We’re saving one of the world’s largest and most endangered animals.
North Atlantic right whales migrate in waters along the east coast of North America, one of the most industrialized areas of ocean in the world. During this journey they face two main threats to their survival, both as a result of human activities: vessel strikes and entanglement in fishing gear. Vessel strikes are often a death sentence for right whales, killing them within days of injury. Entanglement, on the other hand, leads to a slow and painful death that can last for months. Struggling under the weight of fishing gear, entangled right whales suffer from chronic stress, physical pain, and the inability to move freely, leading to decreased reproduction rates.
Since 2017, 31 right whales have died with another 10 presumed dead, representing 10% of the known population. In the past 4 years, only 22 calves were born in total, which is well below the approx. 20-30 needed annually for the species to have a chance at survival. With only an estimated 400 individuals left in the world – and only a quarter of those being reproductive females – the North Atlantic right whale is critically endangered. The death of even one whale could be the difference between species recovery and extinction.
Through education, advocacy, and grassroots engagement, IFAW has initiated a multifaceted campaign in the U.S. and Canada to drive public awareness and push for regulatory change. We are also working collaboratively alongside industry to promote innovative solutions to save right whales.
We have secured ship speed limits in critical habitat areas, and instituted a responsibility program, in partnership with Stellwagen Bank National Marine Sanctuary, for increasing compliance on ship speed reductions for international shipping companies. We also developed Whale Alert, a situational awareness mobile app that determines and alerts vessel operator on the presence of right whales.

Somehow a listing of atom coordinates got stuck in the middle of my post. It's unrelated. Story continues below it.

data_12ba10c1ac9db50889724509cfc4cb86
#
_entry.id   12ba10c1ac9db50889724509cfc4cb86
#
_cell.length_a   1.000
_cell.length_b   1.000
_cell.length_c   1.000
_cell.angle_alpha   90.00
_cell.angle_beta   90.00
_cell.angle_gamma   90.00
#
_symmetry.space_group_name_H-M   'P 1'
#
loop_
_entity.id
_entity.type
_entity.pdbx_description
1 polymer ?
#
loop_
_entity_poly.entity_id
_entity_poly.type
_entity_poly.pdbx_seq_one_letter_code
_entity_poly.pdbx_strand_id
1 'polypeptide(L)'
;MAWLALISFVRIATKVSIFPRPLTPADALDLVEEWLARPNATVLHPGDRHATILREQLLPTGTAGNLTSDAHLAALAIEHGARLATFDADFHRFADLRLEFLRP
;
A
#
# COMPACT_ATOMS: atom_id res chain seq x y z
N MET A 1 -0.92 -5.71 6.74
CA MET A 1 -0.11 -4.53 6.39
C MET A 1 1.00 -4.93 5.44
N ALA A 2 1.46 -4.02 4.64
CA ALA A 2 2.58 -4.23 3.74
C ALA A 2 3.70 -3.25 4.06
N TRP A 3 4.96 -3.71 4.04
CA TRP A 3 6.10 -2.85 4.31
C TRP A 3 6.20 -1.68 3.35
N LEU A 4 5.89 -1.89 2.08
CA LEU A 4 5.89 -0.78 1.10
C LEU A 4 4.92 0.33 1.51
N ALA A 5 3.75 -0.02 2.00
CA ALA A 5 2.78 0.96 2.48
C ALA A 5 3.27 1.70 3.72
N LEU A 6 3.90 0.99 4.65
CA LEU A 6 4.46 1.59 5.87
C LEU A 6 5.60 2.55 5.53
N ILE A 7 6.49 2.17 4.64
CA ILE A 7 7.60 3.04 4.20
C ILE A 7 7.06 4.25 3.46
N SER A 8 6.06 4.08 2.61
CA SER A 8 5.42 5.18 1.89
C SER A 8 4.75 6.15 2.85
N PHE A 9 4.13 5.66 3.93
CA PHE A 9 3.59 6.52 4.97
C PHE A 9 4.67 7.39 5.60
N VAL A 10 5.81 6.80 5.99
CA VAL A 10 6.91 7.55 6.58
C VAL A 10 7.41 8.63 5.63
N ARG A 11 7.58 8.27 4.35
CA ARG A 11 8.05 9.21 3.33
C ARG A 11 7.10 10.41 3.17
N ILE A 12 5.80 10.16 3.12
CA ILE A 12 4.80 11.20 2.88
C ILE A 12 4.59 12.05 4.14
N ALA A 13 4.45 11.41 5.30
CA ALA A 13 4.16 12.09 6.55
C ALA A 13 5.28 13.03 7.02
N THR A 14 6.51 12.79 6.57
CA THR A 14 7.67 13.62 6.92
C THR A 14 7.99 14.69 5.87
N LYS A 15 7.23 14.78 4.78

Promising new technologies that aim to decrease the risk of right whale entanglement include ropeless fishing – the deployment of gear without fixed vertical buoy ropes in the water column – which has the potential to dramatically reduce or eliminate right whale entanglements entirely, while allowing fishermen to continue their livelihoods.
At IFAW we are working in direct collaboration with fishermen to increase critical at-sea pilot testing of ropeless fishing gear technologies. Through policy and advocacy initiatives, we are seeking funding through bipartisan legislation, such as the SAVE Right Whales Act, to support the much needed research, development, and implementation of real solutions that can both maintain a sustainable fishery and protect right whales.
We are also promoting “whale-safe” seafood and pursuing a certification program that will create a marketplace for sustainably caught lobster that is harvested in gear that does not harm right whales.
And, we have our own hands-on response team, Marine Mammal Rescue Team, that is ready to intervene in case a whale is spotted entangled or in poor health.